• Le Clos Jordanne Le Grand Clos Chardonnay 2008: straw colour; very elegant nose of apple, white flowers and undergrowth with well integrated oak and a pencil lead note. Spicy, white honey and apple flavour, beautifully balanced. (92)

Overall the Chardonnays performed better than the Pinot Noirs, as reflected in my scores.

Then hustled down to the wine bar at 9 Church Street, where Rupert Symington conducted a tasting of a dozen ports ranging from Croft 1927 (92) to Niepoort 2007 (93). My favourites were Sandeman 1935 (95) and Graham 1948 (94). The only disappointment (apart from a corked bottle of Sandeman 1934) was Delaforce 1963 (88), which had a sulphury note. With the dinner we sampled some of the table wines made in the Douro: Quinta de Roriz Prazo de Roriz, Vale Do Bonfim 2008, Post Scriptum de Cryseia 2007, Altano 2008, Quinta do Portal 2006 and Xisto Roquette e Cazes 2004 (the table wine of the night).

Wednesday, November 10: My daughter Annabel and her fiancé Ian arrived last night. They were to stay in the guest suite in our condo but the concierge had double-booked the room so we had to accommodate them at the Roehampton Hotel a couple of blocks away.

A meeting with Suresh Doss, who runs Spotlight Toronto. He shot a short video about my Cellar Book. To dinner at Ruby Watchco with Deborah, Guy, Annabel and Ian. I brought along the following wines: L'Acadie Vineyards Prestige Brut 2007 (Bruce Ewart used to make wine at Summerhill in BC before moving to Nova Scotia to found his own winery. Made from 100% L'Acadie grapes – a delicious bubbly), Burrowing Owl Chardonnay 2007, Le Clos Jordanne Claystone Terrace Pinot Noir 2006 and Clos de Los Siete 2008. We plan to have Annabel's pre-wedding party for her Toronto friends and family there in February (she's chosen a destination wedding in Maui in April).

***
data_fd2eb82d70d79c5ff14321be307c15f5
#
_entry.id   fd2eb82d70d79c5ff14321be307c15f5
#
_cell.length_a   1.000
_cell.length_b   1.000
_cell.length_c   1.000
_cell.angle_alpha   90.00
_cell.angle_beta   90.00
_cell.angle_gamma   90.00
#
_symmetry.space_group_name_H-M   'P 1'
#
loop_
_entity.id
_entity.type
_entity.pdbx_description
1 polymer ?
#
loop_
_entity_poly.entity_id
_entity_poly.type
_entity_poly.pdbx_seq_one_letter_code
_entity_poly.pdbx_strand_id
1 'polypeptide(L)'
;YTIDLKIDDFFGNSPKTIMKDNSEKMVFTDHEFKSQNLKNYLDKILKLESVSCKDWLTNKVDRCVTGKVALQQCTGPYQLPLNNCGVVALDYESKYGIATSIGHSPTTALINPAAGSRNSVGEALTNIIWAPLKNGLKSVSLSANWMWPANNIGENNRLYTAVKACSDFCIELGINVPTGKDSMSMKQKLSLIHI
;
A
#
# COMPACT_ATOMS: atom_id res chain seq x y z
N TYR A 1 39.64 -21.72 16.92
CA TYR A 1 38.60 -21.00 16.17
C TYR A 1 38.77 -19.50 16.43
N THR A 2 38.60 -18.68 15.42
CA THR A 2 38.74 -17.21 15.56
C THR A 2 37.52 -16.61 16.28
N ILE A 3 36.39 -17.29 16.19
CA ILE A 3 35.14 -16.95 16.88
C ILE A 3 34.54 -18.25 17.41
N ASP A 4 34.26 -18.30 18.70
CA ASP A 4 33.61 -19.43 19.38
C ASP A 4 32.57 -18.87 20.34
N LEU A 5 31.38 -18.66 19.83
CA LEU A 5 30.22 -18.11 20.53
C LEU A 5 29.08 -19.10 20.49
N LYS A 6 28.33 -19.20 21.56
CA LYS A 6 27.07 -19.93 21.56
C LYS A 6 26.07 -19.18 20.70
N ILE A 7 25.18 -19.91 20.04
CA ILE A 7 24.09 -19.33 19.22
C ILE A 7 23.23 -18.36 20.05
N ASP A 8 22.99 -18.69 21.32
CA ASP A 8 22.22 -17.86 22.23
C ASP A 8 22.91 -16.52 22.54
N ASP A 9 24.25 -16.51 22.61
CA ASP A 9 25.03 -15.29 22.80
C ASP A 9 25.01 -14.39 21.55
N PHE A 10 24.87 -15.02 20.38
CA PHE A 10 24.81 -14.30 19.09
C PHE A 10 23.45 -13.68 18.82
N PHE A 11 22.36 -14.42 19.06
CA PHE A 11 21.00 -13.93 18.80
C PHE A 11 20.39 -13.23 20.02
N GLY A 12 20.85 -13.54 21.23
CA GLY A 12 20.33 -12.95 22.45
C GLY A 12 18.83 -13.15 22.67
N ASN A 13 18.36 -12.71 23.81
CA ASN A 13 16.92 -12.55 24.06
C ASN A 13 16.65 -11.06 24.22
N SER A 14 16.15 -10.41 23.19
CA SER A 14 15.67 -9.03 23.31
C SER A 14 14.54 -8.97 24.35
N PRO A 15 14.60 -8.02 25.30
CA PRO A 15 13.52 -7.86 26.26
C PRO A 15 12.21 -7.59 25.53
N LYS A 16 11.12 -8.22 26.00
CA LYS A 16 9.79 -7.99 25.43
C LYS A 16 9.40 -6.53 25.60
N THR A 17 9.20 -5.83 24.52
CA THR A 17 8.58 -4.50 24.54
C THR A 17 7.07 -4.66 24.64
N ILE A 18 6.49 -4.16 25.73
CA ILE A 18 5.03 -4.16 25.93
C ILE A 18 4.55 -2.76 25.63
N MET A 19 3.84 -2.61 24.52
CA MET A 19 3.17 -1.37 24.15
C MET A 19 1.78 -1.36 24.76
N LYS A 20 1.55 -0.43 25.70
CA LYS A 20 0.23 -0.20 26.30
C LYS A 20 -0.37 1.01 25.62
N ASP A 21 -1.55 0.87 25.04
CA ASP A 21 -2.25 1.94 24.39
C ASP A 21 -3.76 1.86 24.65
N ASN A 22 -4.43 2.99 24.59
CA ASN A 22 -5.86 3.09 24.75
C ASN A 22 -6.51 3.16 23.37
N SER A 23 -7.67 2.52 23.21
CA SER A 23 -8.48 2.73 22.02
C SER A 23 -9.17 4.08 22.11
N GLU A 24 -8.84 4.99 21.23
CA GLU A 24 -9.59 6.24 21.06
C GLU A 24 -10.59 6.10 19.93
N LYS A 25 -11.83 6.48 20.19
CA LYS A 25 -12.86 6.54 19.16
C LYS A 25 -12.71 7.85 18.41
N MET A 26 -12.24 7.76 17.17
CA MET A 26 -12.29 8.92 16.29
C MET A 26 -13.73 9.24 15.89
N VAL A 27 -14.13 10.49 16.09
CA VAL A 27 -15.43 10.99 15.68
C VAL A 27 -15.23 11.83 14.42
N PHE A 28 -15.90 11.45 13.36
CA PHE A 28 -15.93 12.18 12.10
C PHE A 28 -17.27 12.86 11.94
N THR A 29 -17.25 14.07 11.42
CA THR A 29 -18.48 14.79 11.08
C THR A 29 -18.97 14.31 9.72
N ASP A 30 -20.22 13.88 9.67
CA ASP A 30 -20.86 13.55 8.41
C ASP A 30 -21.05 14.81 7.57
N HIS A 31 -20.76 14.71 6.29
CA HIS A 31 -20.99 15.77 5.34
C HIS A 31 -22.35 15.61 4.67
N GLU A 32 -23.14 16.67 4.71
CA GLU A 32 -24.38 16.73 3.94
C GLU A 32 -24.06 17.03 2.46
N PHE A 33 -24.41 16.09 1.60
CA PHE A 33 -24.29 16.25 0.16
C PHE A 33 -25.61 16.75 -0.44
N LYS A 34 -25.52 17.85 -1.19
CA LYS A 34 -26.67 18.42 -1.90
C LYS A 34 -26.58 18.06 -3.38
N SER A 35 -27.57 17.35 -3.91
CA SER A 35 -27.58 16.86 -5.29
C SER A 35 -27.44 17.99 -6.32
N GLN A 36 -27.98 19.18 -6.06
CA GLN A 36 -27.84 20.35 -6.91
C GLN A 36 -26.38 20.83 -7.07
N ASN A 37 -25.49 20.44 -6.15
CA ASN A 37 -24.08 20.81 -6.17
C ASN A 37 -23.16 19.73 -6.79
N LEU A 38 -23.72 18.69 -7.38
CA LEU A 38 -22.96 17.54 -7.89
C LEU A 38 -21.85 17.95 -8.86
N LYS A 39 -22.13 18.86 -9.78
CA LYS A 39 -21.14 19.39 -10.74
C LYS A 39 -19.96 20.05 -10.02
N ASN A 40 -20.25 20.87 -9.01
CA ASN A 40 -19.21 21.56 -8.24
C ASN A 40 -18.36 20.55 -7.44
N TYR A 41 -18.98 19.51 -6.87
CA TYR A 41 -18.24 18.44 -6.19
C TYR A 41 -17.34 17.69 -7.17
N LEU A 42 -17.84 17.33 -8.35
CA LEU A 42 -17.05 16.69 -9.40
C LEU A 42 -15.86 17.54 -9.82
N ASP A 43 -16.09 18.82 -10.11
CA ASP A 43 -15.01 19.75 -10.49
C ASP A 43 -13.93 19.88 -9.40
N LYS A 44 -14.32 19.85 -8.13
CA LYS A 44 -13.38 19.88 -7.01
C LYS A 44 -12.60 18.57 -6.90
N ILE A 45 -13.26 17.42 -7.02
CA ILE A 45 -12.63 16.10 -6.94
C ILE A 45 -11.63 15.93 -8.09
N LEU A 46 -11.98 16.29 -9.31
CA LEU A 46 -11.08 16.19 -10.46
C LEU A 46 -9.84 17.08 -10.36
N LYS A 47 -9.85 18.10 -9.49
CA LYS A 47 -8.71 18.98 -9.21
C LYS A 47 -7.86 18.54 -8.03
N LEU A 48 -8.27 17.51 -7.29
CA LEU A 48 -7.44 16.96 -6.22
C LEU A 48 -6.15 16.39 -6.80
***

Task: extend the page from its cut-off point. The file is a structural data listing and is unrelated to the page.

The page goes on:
Thursday, November 11: A meeting with Doug Birrell at the Thompson Hotel to discuss a wine list for a new restaurant in Niagara Falls. At 6 pm to a private house to conduct a tasting of six 1982 clarets (an auction item at the TSO fund-raiser). All the wines came from a collector's cellar, two bottles of each. Only one was corked. The evening started with Krug Champagne 1982, then sitting down to Louis Latour Bâtard-Montrachet 1977. Each wine was served with a different course prepared by Jamie Kennedy, beginning with Grilled Arctic Char with Chive Beurre blanc.

Chateau Palmer 1982 (Margaux)
with Risotto with Wild Mushrooms

Vieux Chateau Certan 1982 (Pomerol)
with Galantine of Quail with Sweet Potato

Chateau Lynch-Bages 1982 (Pauillac)
with Wagyu Slider with Caramelised Onions

Chateau Leoville-Las-Cases 1982 (St. Julien)
with confit of Duck with Cider Poached Apples

Chateau La Mission Haut Brion 1982 (Graves)
with Grilled Chili-Mint Lamb Chop

Chateau Mouton-Rothschild 1982 (Pauillac)
with Cheese with Wild rice Crackers & Toasted Walnuts

Domaine Schlumberger Cuvée Anne Gewürztraminer 1989 (Alsace) with Tart Tatin with Vanilla Ice Cream

All the wines were great but the best were Mouton, La Mission and Palmer.

Friday, November 12: A Vintages tasting this morning. Picked up a copy of David Churchill's first novel that he has self-published, entitled The Empire of Death, about the catacombs in Paris. To Richmond Hill in the evening to conduct a tasting for the successful bidder of the Women in Insurance Cancer Crusade auction. The wines I chose were:

  • Tawse Sketches of Niagara Riesling 2009
  • Huff Estates South Bay Chardonnay 2007
  • DeLoach Pinot Noir 2006
  • Pillitteri Merlot Reserve 2002
  • Burrowing Owl Cabernet Franc 2006
  • Creekside Broken Press Shiraz 2007
  • Jackson-Triggs Cabernet Franc Icewine 2004